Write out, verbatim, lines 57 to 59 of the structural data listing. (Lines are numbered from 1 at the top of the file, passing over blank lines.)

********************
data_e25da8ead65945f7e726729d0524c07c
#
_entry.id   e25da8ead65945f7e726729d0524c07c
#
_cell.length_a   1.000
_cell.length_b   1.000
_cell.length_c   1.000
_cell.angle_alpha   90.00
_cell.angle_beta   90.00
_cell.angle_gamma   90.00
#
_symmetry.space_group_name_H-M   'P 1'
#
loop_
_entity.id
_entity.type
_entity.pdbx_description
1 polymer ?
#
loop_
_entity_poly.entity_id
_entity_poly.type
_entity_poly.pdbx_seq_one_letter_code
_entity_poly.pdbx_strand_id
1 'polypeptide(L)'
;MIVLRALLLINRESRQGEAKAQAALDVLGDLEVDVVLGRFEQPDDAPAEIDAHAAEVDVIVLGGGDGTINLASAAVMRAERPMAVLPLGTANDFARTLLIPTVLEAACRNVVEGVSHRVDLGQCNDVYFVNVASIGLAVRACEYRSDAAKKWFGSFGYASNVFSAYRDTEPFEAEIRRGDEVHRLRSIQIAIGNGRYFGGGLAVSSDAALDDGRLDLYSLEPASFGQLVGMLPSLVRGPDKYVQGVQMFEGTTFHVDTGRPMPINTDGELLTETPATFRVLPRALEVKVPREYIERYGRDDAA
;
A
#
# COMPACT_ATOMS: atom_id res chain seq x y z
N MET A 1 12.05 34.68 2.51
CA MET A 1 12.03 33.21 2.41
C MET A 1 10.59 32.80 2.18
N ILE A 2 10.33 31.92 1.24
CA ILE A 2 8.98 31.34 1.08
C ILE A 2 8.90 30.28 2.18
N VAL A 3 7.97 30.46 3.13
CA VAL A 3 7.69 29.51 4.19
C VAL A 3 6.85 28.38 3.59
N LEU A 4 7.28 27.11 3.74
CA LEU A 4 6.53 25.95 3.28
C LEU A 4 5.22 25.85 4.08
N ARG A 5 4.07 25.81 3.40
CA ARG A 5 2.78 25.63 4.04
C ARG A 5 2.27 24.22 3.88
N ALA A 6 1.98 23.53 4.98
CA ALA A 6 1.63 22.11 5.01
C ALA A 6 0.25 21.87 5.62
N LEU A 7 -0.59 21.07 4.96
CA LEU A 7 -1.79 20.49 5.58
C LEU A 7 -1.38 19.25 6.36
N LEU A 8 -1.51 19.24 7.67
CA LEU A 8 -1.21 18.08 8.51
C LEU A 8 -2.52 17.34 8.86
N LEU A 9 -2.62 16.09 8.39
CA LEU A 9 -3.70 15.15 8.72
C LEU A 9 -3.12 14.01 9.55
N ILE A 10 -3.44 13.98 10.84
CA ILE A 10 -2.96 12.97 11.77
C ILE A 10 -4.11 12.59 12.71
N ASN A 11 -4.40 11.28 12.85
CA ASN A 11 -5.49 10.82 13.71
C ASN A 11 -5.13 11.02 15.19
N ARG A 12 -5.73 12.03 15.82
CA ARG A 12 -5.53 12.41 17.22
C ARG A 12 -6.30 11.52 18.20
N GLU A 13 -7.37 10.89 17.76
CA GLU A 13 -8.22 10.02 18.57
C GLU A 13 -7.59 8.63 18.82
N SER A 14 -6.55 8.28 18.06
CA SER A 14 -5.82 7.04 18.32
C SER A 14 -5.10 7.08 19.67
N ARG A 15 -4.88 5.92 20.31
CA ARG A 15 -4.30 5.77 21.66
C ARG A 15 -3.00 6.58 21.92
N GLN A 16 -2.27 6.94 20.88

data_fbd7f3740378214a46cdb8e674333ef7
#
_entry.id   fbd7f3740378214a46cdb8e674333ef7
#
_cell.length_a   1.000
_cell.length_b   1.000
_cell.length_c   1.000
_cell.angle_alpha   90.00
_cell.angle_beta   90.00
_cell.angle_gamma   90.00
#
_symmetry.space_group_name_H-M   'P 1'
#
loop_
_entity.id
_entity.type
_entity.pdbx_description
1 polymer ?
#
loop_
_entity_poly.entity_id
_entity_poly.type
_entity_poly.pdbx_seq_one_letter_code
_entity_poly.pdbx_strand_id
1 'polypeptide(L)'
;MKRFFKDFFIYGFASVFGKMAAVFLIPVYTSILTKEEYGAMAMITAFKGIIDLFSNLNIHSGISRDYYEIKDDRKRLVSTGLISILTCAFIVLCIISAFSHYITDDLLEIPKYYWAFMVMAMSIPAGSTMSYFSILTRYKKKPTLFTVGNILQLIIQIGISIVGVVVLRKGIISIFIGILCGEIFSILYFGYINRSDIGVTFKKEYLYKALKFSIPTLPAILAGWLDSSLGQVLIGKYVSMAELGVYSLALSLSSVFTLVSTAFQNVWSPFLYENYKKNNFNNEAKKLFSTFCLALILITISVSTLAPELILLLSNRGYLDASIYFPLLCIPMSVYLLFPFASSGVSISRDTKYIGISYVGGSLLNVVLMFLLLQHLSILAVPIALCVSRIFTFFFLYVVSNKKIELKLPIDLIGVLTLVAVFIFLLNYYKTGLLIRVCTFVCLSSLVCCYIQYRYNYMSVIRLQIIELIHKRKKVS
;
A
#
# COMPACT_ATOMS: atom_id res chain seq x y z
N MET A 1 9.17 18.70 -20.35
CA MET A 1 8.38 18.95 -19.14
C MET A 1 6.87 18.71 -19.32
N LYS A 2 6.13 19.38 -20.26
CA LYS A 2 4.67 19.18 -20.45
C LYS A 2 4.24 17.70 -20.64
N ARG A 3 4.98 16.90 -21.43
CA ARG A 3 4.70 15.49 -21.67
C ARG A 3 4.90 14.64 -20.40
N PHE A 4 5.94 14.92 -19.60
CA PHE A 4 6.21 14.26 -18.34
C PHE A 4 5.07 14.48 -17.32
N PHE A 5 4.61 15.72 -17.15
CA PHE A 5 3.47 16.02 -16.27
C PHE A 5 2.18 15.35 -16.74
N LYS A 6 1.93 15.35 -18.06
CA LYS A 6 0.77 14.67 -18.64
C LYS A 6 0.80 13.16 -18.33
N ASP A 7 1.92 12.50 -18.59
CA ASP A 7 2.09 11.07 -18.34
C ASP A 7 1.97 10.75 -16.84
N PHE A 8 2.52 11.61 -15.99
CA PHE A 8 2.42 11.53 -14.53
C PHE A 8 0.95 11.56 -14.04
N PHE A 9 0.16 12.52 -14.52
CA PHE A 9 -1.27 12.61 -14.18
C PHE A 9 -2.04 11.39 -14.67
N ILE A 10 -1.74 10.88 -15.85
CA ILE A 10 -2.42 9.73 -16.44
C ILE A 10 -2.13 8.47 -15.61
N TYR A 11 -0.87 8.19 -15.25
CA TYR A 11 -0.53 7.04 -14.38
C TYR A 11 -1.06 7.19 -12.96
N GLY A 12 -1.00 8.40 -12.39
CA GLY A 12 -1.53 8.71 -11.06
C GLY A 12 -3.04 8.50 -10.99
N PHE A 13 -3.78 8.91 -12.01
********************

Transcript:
C LEU A 9 -3.12 14.01 9.55
N ILE A 10 -3.44 13.98 10.84
CA ILE A 10 -2.96 12.97 11.77